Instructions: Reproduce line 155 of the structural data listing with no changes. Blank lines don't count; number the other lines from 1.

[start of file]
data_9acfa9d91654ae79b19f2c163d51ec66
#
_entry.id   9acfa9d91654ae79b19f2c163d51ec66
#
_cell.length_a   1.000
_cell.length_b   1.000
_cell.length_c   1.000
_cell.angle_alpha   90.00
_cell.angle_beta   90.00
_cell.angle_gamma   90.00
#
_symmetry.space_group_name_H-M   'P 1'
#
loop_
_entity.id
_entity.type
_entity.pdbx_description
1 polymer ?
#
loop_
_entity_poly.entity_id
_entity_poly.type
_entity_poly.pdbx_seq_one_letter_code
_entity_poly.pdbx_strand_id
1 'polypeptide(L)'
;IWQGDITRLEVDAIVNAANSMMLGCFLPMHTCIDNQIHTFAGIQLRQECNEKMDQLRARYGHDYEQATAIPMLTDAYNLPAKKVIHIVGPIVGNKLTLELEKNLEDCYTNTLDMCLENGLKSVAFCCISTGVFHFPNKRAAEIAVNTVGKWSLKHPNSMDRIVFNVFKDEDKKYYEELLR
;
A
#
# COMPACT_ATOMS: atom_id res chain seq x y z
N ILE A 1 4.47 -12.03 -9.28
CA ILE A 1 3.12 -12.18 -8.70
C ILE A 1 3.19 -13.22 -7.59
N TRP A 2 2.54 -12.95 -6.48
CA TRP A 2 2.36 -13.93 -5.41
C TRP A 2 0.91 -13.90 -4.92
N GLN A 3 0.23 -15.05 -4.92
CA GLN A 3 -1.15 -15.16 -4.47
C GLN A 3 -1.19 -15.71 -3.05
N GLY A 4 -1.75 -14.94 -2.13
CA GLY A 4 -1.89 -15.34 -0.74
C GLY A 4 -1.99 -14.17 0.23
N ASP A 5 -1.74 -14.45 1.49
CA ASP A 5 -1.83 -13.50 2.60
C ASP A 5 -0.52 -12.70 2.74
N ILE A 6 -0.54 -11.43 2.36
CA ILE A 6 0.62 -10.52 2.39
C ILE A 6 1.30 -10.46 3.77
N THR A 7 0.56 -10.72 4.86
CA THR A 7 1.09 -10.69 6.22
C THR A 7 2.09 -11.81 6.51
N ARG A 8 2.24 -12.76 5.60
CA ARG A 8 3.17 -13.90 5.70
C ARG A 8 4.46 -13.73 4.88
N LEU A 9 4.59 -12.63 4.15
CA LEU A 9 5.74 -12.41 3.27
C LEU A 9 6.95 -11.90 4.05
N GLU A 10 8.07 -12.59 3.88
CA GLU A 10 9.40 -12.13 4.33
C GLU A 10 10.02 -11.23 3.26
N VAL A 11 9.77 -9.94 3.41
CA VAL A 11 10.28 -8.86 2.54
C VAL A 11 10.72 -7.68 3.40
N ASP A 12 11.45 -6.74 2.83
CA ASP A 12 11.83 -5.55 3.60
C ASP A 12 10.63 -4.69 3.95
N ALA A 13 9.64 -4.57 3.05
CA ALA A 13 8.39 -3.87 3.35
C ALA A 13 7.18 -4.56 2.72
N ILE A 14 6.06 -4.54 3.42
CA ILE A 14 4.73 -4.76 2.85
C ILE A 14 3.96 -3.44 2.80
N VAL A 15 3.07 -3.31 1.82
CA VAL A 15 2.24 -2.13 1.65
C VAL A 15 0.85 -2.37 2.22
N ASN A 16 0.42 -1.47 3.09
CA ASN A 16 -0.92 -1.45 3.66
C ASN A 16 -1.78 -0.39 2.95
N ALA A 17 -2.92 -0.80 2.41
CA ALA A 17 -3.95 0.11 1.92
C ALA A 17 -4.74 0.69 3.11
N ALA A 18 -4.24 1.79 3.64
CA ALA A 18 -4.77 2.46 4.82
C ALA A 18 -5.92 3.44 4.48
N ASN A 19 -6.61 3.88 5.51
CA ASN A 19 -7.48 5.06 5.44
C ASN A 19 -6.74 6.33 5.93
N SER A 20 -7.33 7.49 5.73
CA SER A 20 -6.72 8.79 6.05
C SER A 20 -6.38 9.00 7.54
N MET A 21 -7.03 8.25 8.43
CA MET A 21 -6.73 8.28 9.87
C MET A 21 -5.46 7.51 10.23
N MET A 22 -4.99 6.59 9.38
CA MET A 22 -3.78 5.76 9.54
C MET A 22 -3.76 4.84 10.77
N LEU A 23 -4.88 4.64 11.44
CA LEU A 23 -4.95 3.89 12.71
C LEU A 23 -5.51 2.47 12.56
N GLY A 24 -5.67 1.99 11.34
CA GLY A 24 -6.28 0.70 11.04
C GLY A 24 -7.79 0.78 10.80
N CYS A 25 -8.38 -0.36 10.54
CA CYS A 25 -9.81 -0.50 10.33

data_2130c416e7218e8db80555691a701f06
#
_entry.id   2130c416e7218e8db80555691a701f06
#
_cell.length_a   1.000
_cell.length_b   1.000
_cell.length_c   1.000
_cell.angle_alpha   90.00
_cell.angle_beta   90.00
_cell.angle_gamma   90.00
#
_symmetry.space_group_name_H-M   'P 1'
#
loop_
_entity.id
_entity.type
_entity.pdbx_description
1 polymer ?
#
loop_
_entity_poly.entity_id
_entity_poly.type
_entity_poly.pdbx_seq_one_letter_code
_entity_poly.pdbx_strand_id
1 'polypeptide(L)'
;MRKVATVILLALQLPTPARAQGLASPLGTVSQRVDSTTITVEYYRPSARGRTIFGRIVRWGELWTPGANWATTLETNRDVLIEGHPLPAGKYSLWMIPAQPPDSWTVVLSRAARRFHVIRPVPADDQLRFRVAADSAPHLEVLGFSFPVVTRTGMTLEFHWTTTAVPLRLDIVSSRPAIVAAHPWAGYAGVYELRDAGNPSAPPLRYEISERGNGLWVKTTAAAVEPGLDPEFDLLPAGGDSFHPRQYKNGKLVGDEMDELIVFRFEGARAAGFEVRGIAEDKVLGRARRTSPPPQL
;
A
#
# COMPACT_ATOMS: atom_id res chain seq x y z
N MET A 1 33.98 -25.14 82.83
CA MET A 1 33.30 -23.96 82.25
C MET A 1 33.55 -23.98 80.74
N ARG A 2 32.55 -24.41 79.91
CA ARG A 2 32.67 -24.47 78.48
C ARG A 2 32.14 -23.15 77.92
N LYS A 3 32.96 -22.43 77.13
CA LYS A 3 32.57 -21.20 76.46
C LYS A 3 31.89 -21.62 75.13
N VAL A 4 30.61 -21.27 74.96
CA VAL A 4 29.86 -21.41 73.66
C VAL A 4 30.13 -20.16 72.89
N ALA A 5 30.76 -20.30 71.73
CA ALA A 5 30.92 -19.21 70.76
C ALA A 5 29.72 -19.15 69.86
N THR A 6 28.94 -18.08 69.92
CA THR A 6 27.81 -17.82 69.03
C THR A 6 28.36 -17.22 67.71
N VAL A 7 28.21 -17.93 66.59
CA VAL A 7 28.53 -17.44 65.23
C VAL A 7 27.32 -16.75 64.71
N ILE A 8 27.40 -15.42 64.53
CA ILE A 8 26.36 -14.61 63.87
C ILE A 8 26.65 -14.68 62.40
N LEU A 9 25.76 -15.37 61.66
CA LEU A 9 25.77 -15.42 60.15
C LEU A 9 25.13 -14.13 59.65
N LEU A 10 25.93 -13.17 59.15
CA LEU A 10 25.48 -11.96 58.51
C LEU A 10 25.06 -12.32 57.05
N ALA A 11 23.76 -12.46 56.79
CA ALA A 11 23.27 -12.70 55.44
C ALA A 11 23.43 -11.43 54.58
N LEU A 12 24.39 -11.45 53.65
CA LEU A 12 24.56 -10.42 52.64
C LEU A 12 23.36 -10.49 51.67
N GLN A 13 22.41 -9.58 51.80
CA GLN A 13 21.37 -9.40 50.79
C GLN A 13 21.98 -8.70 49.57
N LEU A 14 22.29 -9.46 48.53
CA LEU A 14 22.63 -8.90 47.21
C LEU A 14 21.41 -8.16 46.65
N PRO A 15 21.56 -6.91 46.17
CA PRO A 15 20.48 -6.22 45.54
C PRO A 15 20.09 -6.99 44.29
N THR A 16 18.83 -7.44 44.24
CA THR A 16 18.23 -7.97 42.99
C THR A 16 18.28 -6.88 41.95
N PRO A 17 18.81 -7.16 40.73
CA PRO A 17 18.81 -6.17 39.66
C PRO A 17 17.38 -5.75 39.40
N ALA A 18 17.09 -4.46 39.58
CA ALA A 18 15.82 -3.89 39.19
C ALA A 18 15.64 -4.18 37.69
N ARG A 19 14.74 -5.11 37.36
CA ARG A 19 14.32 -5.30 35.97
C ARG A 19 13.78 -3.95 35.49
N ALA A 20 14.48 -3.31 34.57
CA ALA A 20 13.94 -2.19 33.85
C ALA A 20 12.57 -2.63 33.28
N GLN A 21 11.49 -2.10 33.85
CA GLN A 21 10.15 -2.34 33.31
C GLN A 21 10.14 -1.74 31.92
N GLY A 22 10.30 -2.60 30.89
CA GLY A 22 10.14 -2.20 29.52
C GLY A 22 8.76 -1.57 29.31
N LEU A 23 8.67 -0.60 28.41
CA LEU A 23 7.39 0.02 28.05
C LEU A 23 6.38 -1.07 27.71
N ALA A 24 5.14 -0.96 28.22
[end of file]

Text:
C VAL A 7 27.32 -16.75 64.71